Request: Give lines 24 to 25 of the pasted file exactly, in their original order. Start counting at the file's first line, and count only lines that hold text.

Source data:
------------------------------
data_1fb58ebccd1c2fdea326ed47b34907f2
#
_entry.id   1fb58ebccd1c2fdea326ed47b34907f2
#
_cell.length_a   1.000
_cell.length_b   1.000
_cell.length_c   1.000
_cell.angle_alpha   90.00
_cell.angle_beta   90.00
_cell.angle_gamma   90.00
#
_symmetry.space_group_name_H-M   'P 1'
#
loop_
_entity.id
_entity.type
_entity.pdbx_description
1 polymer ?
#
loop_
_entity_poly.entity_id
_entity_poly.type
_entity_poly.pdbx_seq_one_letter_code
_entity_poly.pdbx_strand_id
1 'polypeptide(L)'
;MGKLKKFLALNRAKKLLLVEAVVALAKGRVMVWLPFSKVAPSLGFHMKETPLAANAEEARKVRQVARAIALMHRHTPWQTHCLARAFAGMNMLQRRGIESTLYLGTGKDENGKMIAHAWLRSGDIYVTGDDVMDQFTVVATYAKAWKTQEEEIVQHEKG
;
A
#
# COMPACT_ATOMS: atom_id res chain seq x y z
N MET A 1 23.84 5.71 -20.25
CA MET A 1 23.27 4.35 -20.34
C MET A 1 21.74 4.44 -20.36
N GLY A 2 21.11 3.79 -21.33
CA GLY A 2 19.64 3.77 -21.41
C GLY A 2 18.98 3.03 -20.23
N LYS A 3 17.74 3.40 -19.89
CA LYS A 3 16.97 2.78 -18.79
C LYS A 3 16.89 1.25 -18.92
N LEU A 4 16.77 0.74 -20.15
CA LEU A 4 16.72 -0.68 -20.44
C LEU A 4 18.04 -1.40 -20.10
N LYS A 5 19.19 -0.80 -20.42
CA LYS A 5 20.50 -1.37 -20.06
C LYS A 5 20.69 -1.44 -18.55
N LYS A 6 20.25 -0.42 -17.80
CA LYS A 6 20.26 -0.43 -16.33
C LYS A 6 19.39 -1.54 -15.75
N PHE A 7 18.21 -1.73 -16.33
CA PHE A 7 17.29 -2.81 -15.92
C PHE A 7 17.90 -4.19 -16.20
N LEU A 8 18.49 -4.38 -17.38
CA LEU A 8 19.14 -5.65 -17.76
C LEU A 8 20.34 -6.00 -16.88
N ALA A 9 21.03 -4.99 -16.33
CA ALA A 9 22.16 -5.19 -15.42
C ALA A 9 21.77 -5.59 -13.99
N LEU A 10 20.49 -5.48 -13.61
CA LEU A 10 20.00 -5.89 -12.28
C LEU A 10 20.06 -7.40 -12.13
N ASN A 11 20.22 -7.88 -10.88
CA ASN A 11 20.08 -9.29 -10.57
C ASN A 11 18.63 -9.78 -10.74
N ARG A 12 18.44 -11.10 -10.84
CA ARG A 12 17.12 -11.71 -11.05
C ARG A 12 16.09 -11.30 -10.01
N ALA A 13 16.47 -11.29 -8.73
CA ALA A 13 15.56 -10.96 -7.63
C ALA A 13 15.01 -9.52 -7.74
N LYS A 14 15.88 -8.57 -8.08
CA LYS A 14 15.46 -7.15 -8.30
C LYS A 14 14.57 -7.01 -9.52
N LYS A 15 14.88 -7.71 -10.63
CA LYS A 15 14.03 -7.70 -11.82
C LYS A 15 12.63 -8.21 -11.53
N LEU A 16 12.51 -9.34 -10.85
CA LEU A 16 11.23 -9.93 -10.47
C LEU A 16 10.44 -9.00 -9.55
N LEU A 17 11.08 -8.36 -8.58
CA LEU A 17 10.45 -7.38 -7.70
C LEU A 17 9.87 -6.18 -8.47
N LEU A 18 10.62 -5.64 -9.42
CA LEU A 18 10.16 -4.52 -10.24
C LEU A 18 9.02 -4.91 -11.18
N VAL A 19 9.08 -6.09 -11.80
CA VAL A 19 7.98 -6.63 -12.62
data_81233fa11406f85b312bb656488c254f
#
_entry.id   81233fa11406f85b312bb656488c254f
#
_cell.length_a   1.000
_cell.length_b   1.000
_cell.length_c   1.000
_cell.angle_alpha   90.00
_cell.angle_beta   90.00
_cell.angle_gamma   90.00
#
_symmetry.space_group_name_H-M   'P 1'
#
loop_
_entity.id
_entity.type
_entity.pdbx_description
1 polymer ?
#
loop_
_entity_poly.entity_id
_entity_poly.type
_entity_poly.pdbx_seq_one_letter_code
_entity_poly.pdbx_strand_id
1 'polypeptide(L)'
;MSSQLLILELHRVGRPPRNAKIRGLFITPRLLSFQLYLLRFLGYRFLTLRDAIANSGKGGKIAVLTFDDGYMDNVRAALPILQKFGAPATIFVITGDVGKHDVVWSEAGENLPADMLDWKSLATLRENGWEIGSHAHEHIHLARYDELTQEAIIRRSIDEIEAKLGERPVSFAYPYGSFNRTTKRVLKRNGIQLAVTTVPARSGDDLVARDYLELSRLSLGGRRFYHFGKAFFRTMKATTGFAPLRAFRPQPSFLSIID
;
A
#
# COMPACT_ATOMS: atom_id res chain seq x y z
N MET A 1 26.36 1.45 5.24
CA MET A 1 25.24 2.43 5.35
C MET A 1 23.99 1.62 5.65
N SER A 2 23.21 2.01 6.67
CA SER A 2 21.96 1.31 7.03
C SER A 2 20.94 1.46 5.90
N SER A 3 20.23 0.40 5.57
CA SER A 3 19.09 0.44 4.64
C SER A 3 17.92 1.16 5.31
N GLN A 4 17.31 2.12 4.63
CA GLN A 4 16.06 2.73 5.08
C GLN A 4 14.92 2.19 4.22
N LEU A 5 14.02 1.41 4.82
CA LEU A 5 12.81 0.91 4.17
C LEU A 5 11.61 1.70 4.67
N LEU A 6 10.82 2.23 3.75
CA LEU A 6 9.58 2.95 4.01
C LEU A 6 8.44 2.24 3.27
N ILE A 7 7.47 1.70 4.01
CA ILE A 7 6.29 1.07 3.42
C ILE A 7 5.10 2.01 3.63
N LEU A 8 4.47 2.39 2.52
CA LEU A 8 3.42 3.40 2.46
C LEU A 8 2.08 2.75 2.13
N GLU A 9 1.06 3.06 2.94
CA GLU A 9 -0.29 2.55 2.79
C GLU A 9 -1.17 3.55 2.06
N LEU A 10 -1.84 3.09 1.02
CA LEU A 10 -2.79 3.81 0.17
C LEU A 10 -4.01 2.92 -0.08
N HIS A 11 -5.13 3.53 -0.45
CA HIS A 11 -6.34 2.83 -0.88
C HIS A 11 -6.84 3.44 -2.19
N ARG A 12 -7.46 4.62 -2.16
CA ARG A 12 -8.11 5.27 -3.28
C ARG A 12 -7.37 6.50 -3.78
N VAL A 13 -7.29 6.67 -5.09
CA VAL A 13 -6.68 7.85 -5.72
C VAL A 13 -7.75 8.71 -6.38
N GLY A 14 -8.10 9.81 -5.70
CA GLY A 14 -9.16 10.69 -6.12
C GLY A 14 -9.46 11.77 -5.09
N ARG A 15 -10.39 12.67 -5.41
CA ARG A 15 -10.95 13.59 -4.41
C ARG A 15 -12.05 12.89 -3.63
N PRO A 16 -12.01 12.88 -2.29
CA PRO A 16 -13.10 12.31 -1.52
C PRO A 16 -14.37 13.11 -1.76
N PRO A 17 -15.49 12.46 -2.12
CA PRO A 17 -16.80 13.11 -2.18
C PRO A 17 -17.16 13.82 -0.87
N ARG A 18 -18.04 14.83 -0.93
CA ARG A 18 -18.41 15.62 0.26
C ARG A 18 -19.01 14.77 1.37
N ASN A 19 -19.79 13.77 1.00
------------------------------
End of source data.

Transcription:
_entity_poly.pdbx_strand_id
1 'polypeptide(L)'